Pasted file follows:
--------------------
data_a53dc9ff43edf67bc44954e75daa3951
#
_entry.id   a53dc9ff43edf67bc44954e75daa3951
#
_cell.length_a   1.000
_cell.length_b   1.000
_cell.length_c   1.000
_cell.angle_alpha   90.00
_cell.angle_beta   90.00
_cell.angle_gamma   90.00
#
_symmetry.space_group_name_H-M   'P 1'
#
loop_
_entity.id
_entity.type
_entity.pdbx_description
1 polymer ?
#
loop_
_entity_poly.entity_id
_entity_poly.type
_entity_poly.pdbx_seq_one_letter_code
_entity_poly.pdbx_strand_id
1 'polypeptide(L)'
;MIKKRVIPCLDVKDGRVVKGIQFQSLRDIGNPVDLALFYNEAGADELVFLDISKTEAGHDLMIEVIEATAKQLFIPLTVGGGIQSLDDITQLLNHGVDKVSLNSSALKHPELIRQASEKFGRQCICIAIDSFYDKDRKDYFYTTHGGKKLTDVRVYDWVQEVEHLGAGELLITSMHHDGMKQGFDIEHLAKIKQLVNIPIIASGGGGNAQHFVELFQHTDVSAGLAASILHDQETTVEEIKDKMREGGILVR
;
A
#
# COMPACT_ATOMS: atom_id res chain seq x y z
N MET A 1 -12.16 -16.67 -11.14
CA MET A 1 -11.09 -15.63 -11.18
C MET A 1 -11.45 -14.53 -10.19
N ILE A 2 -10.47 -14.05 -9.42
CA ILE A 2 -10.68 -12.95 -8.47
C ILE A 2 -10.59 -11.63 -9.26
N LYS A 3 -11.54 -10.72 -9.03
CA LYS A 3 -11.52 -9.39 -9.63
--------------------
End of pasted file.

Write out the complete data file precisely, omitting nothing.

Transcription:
data_a53dc9ff43edf67bc44954e75daa3951
#
_entry.id   a53dc9ff43edf67bc44954e75daa3951
#
_cell.length_a   1.000
_cell.length_b   1.000
_cell.length_c   1.000
_cell.angle_alpha   90.00
_cell.angle_beta   90.00
_cell.angle_gamma   90.00
#
_symmetry.space_group_name_H-M   'P 1'
#
loop_
_entity.id
_entity.type
_entity.pdbx_description
1 polymer ?
#
loop_
_entity_poly.entity_id
_entity_poly.type
_entity_poly.pdbx_seq_one_letter_code
_entity_poly.pdbx_strand_id
1 'polypeptide(L)'
;MIKKRVIPCLDVKDGRVVKGIQFQSLRDIGNPVDLALFYNEAGADELVFLDISKTEAGHDLMIEVIEATAKQLFIPLTVGGGIQSLDDITQLLNHGVDKVSLNSSALKHPELIRQASEKFGRQCICIAIDSFYDKDRKDYFYTTHGGKKLTDVRVYDWVQEVEHLGAGELLITSMHHDGMKQGFDIEHLAKIKQLVNIPIIASGGGGNAQHFVELFQHTDVSAGLAASILHDQETTVEEIKDKMREGGILVR
;
A
#
# COMPACT_ATOMS: atom_id res chain seq x y z
N MET A 1 -12.16 -16.67 -11.14
CA MET A 1 -11.09 -15.63 -11.18
C MET A 1 -11.45 -14.53 -10.19
N ILE A 2 -10.47 -14.05 -9.42
CA ILE A 2 -10.68 -12.95 -8.47
C ILE A 2 -10.59 -11.63 -9.26
N LYS A 3 -11.54 -10.72 -9.03
CA LYS A 3 -11.52 -9.39 -9.63